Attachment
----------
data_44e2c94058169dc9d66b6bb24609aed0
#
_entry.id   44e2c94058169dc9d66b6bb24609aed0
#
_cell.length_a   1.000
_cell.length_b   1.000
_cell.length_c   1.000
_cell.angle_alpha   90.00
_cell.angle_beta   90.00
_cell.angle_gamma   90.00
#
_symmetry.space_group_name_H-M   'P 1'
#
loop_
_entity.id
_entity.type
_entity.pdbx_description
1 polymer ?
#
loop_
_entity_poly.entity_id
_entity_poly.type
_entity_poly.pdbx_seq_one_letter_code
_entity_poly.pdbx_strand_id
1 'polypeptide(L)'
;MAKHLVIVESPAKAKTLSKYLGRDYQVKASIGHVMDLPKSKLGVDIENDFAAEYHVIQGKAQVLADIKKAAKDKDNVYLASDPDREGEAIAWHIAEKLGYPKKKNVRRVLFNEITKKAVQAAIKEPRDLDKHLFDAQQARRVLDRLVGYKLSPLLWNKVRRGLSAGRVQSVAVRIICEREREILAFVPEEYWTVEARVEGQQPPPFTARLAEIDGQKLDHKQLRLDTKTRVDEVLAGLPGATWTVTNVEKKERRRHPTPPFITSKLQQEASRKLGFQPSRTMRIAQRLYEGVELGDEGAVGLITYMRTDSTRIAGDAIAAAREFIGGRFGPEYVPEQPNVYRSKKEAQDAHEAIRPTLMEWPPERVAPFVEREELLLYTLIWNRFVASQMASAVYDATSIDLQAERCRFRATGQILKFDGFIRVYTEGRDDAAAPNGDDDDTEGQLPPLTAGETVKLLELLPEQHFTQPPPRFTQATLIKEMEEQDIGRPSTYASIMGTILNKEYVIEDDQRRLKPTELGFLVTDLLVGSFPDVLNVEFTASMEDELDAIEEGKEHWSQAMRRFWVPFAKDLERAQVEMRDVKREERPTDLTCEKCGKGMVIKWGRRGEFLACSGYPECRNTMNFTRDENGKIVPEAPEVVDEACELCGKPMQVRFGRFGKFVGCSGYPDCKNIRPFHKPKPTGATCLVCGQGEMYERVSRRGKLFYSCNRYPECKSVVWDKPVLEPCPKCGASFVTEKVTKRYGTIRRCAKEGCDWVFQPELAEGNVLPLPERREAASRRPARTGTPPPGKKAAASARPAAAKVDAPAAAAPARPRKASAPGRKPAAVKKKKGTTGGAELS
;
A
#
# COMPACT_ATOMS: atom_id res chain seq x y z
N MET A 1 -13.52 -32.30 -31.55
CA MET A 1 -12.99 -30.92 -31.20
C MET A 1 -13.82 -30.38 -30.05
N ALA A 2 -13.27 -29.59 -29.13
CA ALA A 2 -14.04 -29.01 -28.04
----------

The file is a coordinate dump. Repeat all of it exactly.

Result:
data_44e2c94058169dc9d66b6bb24609aed0
#
_entry.id   44e2c94058169dc9d66b6bb24609aed0
#
_cell.length_a   1.000
_cell.length_b   1.000
_cell.length_c   1.000
_cell.angle_alpha   90.00
_cell.angle_beta   90.00
_cell.angle_gamma   90.00
#
_symmetry.space_group_name_H-M   'P 1'
#
loop_
_entity.id
_entity.type
_entity.pdbx_description
1 polymer ?
#
loop_
_entity_poly.entity_id
_entity_poly.type
_entity_poly.pdbx_seq_one_letter_code
_entity_poly.pdbx_strand_id
1 'polypeptide(L)'
;MAKHLVIVESPAKAKTLSKYLGRDYQVKASIGHVMDLPKSKLGVDIENDFAAEYHVIQGKAQVLADIKKAAKDKDNVYLASDPDREGEAIAWHIAEKLGYPKKKNVRRVLFNEITKKAVQAAIKEPRDLDKHLFDAQQARRVLDRLVGYKLSPLLWNKVRRGLSAGRVQSVAVRIICEREREILAFVPEEYWTVEARVEGQQPPPFTARLAEIDGQKLDHKQLRLDTKTRVDEVLAGLPGATWTVTNVEKKERRRHPTPPFITSKLQQEASRKLGFQPSRTMRIAQRLYEGVELGDEGAVGLITYMRTDSTRIAGDAIAAAREFIGGRFGPEYVPEQPNVYRSKKEAQDAHEAIRPTLMEWPPERVAPFVEREELLLYTLIWNRFVASQMASAVYDATSIDLQAERCRFRATGQILKFDGFIRVYTEGRDDAAAPNGDDDDTEGQLPPLTAGETVKLLELLPEQHFTQPPPRFTQATLIKEMEEQDIGRPSTYASIMGTILNKEYVIEDDQRRLKPTELGFLVTDLLVGSFPDVLNVEFTASMEDELDAIEEGKEHWSQAMRRFWVPFAKDLERAQVEMRDVKREERPTDLTCEKCGKGMVIKWGRRGEFLACSGYPECRNTMNFTRDENGKIVPEAPEVVDEACELCGKPMQVRFGRFGKFVGCSGYPDCKNIRPFHKPKPTGATCLVCGQGEMYERVSRRGKLFYSCNRYPECKSVVWDKPVLEPCPKCGASFVTEKVTKRYGTIRRCAKEGCDWVFQPELAEGNVLPLPERREAASRRPARTGTPPPGKKAAASARPAAAKVDAPAAAAPARPRKASAPGRKPAAVKKKKGTTGGAELS
;
A
#
# COMPACT_ATOMS: atom_id res chain seq x y z
N MET A 1 -13.52 -32.30 -31.55
CA MET A 1 -12.99 -30.92 -31.20
C MET A 1 -13.82 -30.38 -30.05
N ALA A 2 -13.27 -29.59 -29.13
CA ALA A 2 -14.04 -29.01 -28.04